It is impossible to assess a share without reference to its price
Everybody’s investments go up and down in price and, whenever one of ours goes down, we will take a long-term view on its prospects based not on emotion but on its new price and valuation
Financial analysts provide guidance to businesses and individuals making investment decisions. They assess the performance of stocks, bonds, and other types of investments. They also often recommend a course of action, such as to buy or sell a company's stock based upon its overall current and predicted strength.
Last November we noticed a well-known firm of analysts published a very curious reaction to a profit warning by UK defence business Ultra Electronics.
On the evening of Friday 10 November 2017, Ultra Electronics announced increasing budget pressure had caused the Ministry of Defence to postpone or cancel some of the group’s orders, which would hurt its 2017 revenues.
To be fair, Ultra Electronics’ share price was always likely to drop when markets opened on the Monday morning but before they did – at 5.30am to be exact – the analysts downgraded the stock to ‘neutral’.
This was curious, as we say, and for two reasons:
- The first being that publishing any sort of client advice at a time when your clients cannot act upon it is not overly helpful.
- Odder by far, however, from our point of view, is the analysts felt able to downgrade the stock over the weekend without having any idea where Ultra Electronics’ share price stood.
Back in August, when the share price was £19.93, those analysts had set a target price of £23.30.
When the market closed that Friday evening, however, Ultra Electronics’ share price was £15.27 and when the analysts’ downgrade was published at 5.30am on the Monday, they had settled on a target price of £16.30.
At the end of the day, Ultra Electronics closed at £12.00 so which way do you think the analysts went next?
Analysts using their heads or hearts?
Having been confident enough to pick a target of £16.30 that weekend, you might think a share price of £12.00 might see Ultra Electronics upgraded to something more positive than neutral.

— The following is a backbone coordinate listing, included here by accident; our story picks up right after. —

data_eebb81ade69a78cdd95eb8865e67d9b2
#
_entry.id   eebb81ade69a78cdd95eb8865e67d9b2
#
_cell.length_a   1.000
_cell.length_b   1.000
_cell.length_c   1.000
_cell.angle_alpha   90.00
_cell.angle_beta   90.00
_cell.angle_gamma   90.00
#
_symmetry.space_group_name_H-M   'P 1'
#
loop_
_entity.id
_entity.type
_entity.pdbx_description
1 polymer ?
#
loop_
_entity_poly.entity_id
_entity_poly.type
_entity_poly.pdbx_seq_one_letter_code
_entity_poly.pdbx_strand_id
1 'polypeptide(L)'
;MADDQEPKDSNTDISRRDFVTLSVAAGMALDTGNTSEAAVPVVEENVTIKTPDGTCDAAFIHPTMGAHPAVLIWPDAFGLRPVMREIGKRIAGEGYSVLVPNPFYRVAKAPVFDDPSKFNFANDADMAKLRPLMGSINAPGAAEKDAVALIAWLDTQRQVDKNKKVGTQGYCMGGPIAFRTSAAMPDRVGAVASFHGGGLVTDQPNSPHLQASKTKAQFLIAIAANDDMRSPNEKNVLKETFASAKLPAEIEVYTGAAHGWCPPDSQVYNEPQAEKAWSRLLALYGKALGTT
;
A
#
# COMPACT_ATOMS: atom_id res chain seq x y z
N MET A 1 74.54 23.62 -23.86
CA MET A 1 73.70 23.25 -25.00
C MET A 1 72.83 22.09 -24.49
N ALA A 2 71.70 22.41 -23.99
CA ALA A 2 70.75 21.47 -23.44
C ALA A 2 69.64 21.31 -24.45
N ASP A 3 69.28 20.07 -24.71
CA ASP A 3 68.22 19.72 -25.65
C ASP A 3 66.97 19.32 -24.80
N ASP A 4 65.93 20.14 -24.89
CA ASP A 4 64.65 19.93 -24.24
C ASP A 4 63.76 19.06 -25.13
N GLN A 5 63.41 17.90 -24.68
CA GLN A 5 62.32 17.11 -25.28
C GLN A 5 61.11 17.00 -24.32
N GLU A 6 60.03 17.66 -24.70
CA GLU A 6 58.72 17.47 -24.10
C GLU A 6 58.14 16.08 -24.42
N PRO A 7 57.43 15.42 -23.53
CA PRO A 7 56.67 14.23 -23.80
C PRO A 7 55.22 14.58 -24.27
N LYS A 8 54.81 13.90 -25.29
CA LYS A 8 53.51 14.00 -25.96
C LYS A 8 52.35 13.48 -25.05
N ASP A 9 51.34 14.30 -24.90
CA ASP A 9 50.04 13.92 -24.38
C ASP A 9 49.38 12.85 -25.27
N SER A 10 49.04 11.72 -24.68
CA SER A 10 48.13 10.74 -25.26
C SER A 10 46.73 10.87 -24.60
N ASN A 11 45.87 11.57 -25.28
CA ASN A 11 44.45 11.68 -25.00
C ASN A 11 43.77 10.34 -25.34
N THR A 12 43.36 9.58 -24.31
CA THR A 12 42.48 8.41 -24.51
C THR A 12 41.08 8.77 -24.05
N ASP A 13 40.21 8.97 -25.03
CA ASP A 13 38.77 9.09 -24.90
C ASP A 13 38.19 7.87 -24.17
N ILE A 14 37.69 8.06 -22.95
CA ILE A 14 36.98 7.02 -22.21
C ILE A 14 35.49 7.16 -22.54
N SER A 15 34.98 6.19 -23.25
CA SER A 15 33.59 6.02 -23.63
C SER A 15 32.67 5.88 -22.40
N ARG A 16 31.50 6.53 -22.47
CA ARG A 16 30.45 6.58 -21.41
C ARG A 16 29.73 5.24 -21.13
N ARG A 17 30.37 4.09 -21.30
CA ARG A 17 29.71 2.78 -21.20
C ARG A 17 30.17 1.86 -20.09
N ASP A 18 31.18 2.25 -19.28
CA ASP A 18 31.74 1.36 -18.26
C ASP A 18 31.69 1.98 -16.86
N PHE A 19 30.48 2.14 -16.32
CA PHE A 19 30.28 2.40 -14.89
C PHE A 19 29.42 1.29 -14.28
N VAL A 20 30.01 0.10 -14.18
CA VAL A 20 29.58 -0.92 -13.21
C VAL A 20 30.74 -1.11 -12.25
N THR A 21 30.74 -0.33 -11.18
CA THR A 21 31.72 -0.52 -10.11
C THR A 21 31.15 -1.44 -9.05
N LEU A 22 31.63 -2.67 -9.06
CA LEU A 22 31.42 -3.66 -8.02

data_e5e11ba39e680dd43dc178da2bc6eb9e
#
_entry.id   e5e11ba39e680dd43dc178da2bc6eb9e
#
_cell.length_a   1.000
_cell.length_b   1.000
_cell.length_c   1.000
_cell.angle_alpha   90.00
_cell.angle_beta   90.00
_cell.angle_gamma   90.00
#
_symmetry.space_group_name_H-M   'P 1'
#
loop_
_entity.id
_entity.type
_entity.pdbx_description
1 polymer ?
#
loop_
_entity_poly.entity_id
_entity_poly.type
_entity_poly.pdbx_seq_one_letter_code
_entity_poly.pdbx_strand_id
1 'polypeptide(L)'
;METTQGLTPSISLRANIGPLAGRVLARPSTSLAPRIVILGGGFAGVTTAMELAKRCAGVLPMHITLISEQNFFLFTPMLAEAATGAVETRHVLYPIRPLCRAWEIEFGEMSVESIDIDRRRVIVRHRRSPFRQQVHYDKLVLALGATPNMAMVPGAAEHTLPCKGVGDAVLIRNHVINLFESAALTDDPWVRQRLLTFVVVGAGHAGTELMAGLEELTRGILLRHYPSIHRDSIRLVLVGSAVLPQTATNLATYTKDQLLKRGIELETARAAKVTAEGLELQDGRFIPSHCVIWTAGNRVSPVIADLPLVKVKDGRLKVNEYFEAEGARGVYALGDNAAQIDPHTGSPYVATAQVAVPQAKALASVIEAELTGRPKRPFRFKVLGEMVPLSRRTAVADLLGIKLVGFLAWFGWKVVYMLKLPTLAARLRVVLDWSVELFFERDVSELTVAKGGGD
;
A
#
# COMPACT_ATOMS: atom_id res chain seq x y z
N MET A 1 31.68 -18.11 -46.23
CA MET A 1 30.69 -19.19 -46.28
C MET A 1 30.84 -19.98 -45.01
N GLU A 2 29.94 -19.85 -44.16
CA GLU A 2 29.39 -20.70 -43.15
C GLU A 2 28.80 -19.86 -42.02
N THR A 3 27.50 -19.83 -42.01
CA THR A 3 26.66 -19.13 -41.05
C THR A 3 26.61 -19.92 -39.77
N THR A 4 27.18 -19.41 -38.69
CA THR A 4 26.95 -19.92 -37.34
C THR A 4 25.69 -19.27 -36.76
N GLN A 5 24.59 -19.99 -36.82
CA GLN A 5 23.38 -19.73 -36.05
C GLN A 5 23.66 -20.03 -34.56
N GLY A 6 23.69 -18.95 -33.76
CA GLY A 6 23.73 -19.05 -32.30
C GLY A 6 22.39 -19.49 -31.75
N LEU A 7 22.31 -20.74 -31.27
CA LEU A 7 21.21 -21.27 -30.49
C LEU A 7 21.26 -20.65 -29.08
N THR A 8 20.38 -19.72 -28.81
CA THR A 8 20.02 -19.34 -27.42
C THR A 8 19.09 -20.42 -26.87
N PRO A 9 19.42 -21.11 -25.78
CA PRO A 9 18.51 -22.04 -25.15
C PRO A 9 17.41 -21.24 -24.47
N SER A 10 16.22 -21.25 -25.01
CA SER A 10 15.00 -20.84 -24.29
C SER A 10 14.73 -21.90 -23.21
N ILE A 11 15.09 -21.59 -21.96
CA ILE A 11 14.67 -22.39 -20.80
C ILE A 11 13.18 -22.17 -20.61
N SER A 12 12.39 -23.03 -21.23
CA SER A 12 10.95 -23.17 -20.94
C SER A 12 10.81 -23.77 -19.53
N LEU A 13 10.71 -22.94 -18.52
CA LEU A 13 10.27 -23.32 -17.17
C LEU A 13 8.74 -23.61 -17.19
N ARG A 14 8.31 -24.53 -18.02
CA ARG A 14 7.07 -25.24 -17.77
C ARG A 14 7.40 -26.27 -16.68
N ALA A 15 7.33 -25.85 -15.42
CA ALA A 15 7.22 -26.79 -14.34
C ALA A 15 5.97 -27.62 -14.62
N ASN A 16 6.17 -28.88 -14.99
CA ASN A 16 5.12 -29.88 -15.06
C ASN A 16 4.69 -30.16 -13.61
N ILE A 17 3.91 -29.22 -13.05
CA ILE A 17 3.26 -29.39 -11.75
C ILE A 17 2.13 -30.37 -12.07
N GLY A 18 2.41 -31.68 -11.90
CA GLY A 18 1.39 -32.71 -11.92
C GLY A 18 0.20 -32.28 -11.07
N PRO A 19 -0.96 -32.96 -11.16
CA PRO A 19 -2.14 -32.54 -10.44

But, no, the next move from the analysts was again to downgrade the stock and adjust the target price further down to £12.50 – all but halving it from the high hopes of £23.30 just a few months earlier.
Before we come to the moral of the story, we should underline a few points.
First, we (the Schroders value team) do not own Ultra Electronics (other investment teams within Schroders may do); second, we do not have a view on the company’s prospects; and, third, we are by no means implying we never make mistakes, here on The Value Perspective.
But – and this is a pretty significant ‘but’ – when shares we own do fall, we will always reappraise them on the basis of their new price.
Assessment made on price and valuation
Everybody’s investments go up and down in price and, whenever one of ours goes down, we will take a long-term view on its prospects based on its new price and valuation – not on fear or whatever emotion was influencing those analysts the weekend of 10 November.
Because – with all the goodwill of the season – how anyone can take a view or make a recommendation on a stock without reference to its price is beyond us.
Fund Manager, Equity Value
I joined Schroders in 2008 as an analyst in the UK equity team, ultimately analysing the Media, Transport, Leisure, Chemicals and Utility sectors. In 2014 I moved into a fund management role and have had experience managing Global ESG and Pan-European funds. I joined the Value investment team in July 2016 to focus on UK institutional and ethical-value portfolios.
The views and opinions displayed are those of Nick Kirrage, Andrew Lyddon, Kevin Murphy, Andrew Williams, Andrew Evans, Simon Adler, Juan Torres Rodriguez, Liam Nunn, Vera German and Roberta Barr, members of the Schroder Global Value Equity Team (the Value Perspective Team), and other independent commentators where stated.
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